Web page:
Electricity produced from renewable energy sources contributes more than 30 percent of total electricity consumption in the EU in 2016, according to Eurostat data. Hydro based electricity production is the most important source, followed by wind energy and then by solar energy. In five countries, more than half of the electricity consumed comes from renewable sources. These are Austria (73 percent), Sweden (65 percent), Portugal and Denmark (54 percent), and Latvia (51 percent).

In contrast, there are four countries where less than 10 percent of the electricity consumed in 2016 comes from renewable sources: Malta (6 percent), Luxembourg and Hungary (7 percent) and Cyprus (9 percent).

Earlier this month, the Austrian Presidency of the Council of EU proposed an initiative about the use of hydrogen as a renewable energy source, which was signed by a number of Member States of the bloc. Under this initiative, the involved parties are obligated to continue the research and investment in the production and use of hydrogen as a future-proof technology.

However, in order to achieve the European climate and energy targets by 2030, renewable energy forms must be strengthened and better integrated.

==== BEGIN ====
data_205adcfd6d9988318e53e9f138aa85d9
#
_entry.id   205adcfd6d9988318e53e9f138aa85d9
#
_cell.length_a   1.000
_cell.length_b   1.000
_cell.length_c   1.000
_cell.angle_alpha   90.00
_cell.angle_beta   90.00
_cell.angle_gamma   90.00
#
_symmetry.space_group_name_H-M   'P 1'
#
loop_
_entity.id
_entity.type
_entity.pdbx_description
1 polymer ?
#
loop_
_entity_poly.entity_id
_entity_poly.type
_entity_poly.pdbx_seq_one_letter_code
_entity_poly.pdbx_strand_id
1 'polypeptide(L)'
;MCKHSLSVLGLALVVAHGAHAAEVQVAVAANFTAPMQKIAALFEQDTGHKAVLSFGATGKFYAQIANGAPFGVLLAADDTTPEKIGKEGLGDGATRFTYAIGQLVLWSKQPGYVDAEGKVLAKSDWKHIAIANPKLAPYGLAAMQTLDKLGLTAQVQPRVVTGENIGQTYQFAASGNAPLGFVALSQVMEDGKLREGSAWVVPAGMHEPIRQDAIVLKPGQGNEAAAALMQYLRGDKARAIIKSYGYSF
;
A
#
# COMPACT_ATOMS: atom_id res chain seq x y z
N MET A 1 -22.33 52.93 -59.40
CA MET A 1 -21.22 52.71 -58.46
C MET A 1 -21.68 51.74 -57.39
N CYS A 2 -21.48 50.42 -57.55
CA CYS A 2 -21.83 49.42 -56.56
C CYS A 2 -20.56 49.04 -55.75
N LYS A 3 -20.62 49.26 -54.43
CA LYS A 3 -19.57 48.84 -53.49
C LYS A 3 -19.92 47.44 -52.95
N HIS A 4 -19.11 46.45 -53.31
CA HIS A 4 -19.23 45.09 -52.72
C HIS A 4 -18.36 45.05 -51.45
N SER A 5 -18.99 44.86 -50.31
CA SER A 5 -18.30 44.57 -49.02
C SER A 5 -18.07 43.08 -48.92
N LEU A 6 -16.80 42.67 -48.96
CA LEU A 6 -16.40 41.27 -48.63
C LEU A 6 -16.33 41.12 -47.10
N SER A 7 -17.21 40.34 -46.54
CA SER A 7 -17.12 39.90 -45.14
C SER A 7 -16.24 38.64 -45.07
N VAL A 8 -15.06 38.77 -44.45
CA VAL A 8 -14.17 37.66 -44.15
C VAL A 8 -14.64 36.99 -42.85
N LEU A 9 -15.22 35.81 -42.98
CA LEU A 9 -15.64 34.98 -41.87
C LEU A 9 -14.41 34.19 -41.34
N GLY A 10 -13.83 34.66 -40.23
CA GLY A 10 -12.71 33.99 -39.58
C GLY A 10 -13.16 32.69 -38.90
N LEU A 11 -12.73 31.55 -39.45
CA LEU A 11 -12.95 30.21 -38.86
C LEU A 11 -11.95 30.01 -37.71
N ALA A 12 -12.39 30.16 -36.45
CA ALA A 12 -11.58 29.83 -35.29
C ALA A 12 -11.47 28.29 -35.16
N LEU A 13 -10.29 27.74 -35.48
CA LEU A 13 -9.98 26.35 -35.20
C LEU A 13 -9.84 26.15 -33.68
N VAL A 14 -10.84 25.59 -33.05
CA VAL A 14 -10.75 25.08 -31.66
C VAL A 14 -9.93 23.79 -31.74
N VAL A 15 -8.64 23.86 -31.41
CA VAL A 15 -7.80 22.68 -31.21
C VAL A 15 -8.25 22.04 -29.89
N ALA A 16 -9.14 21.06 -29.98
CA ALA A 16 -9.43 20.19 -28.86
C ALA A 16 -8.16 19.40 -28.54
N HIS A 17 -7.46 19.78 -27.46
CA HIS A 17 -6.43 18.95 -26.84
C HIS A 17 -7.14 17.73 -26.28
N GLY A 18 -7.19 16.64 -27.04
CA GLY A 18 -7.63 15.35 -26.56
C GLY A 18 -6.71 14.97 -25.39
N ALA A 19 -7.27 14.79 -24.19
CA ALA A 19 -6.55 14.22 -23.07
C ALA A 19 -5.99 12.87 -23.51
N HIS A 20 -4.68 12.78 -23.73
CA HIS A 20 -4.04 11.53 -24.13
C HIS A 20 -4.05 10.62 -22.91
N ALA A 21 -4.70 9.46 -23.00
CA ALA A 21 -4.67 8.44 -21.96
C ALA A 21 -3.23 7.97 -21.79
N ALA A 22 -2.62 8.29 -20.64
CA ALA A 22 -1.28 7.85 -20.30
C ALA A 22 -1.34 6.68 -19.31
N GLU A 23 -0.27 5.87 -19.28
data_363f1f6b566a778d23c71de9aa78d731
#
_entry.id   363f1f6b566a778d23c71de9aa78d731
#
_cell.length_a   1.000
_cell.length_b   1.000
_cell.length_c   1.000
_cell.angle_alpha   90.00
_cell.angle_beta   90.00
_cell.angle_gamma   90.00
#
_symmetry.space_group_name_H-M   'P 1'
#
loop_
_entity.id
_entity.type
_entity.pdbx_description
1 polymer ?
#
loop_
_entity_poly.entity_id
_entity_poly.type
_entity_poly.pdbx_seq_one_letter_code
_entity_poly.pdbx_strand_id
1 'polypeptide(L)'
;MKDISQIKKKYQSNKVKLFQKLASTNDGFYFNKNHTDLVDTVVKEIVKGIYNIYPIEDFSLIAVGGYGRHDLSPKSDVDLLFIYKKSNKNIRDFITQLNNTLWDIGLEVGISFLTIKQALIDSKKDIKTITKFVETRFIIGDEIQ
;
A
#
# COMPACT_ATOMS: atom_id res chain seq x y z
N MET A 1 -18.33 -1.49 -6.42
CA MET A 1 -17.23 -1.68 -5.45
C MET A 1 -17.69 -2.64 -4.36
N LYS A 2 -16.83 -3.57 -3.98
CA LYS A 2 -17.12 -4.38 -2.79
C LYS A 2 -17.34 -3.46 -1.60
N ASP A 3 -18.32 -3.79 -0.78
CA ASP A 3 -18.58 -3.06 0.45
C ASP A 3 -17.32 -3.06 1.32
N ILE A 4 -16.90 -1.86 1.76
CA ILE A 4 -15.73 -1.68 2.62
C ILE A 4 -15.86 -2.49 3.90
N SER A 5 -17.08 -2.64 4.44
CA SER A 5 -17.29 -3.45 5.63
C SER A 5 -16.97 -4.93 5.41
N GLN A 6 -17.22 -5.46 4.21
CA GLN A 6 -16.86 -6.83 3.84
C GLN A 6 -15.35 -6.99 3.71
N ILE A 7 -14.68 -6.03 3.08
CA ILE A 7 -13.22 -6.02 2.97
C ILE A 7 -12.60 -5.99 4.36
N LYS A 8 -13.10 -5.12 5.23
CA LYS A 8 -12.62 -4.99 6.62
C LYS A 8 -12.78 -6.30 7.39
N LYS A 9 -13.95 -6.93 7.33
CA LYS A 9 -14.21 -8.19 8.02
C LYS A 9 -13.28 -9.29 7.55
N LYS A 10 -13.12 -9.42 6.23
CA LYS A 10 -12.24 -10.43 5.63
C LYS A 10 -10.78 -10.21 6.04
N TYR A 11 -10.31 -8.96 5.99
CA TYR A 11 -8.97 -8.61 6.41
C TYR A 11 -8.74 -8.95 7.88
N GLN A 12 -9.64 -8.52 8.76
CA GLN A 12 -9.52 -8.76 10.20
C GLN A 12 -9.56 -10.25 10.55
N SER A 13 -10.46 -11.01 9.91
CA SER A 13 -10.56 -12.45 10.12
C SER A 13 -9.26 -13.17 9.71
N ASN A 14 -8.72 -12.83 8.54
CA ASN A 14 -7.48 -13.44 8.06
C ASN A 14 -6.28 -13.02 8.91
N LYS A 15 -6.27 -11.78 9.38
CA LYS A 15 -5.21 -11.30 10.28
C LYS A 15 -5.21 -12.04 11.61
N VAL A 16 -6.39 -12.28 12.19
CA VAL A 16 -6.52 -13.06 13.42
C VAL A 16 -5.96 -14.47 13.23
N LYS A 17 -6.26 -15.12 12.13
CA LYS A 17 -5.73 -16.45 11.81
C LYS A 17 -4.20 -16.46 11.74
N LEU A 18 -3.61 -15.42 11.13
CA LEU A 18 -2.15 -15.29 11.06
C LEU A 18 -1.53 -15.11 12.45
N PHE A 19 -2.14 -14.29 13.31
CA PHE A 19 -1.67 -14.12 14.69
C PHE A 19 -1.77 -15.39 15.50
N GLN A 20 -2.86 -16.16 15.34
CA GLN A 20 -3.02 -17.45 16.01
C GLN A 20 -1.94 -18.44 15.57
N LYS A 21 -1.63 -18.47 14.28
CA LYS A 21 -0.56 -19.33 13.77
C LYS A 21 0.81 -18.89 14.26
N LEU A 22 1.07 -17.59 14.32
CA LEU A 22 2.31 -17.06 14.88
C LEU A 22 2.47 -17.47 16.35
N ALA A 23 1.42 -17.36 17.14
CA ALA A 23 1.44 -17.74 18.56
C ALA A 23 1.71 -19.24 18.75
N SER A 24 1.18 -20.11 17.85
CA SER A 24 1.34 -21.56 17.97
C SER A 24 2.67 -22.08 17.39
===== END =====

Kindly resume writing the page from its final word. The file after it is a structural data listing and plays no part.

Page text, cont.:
The big challenge today is to find a way to use renewable energy, even when the sun is on the opposite side of the planet, the water level is low and there is no wind. Energy storage solutions are essential in how to handle this energy when there is overproduction.

Meanwhile, a new study by the “Centre for Alternative Technologies” in Wales shows that clean energy can now meet all our electricity needs using only existing technologies. The report is based on “scenarios” aimed at achieving the objectives of the Paris Agreement developed in a global, regional, national and sub-national plan.

The report insists that renewable energy sources can conquer the world, which was a challenge for earlier studies suggesting that barriers to the economy without fossil fuels are impossible to overcome.

Vienna has already pointed out that the clean energy package will be a key priority of the Energy Policy during the Austrian Presidency.